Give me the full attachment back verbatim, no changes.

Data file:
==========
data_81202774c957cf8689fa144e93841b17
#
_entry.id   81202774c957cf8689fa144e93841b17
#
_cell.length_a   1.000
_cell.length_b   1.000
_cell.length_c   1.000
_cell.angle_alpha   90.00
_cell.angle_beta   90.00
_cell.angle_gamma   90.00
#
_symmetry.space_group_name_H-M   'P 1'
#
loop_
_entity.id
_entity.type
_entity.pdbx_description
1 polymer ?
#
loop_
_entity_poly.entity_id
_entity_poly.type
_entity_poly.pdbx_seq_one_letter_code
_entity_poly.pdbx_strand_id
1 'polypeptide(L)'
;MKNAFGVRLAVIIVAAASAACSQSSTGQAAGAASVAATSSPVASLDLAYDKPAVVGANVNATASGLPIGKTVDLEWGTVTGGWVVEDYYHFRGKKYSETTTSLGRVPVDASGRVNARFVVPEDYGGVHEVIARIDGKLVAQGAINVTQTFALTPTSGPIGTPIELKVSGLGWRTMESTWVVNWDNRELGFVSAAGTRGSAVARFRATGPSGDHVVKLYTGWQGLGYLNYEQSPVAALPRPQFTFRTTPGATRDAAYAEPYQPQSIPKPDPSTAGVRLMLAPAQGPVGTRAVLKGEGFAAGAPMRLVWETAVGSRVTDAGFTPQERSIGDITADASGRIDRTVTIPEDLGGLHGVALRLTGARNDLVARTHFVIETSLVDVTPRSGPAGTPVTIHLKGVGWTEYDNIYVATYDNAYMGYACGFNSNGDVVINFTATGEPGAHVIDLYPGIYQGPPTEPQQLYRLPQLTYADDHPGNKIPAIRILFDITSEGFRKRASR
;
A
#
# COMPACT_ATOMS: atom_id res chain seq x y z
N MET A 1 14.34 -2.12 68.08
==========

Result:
data_81202774c957cf8689fa144e93841b17
#
_entry.id   81202774c957cf8689fa144e93841b17
#
_cell.length_a   1.000
_cell.length_b   1.000
_cell.length_c   1.000
_cell.angle_alpha   90.00
_cell.angle_beta   90.00
_cell.angle_gamma   90.00
#
_symmetry.space_group_name_H-M   'P 1'
#
loop_
_entity.id
_entity.type
_entity.pdbx_description
1 polymer ?
#
loop_
_entity_poly.entity_id
_entity_poly.type
_entity_poly.pdbx_seq_one_letter_code
_entity_poly.pdbx_strand_id
1 'polypeptide(L)'
;MKNAFGVRLAVIIVAAASAACSQSSTGQAAGAASVAATSSPVASLDLAYDKPAVVGANVNATASGLPIGKTVDLEWGTVTGGWVVEDYYHFRGKKYSETTTSLGRVPVDASGRVNARFVVPEDYGGVHEVIARIDGKLVAQGAINVTQTFALTPTSGPIGTPIELKVSGLGWRTMESTWVVNWDNRELGFVSAAGTRGSAVARFRATGPSGDHVVKLYTGWQGLGYLNYEQSPVAALPRPQFTFRTTPGATRDAAYAEPYQPQSIPKPDPSTAGVRLMLAPAQGPVGTRAVLKGEGFAAGAPMRLVWETAVGSRVTDAGFTPQERSIGDITADASGRIDRTVTIPEDLGGLHGVALRLTGARNDLVARTHFVIETSLVDVTPRSGPAGTPVTIHLKGVGWTEYDNIYVATYDNAYMGYACGFNSNGDVVINFTATGEPGAHVIDLYPGIYQGPPTEPQQLYRLPQLTYADDHPGNKIPAIRILFDITSEGFRKRASR
;
A
#
# COMPACT_ATOMS: atom_id res chain seq x y z
N MET A 1 14.34 -2.12 68.08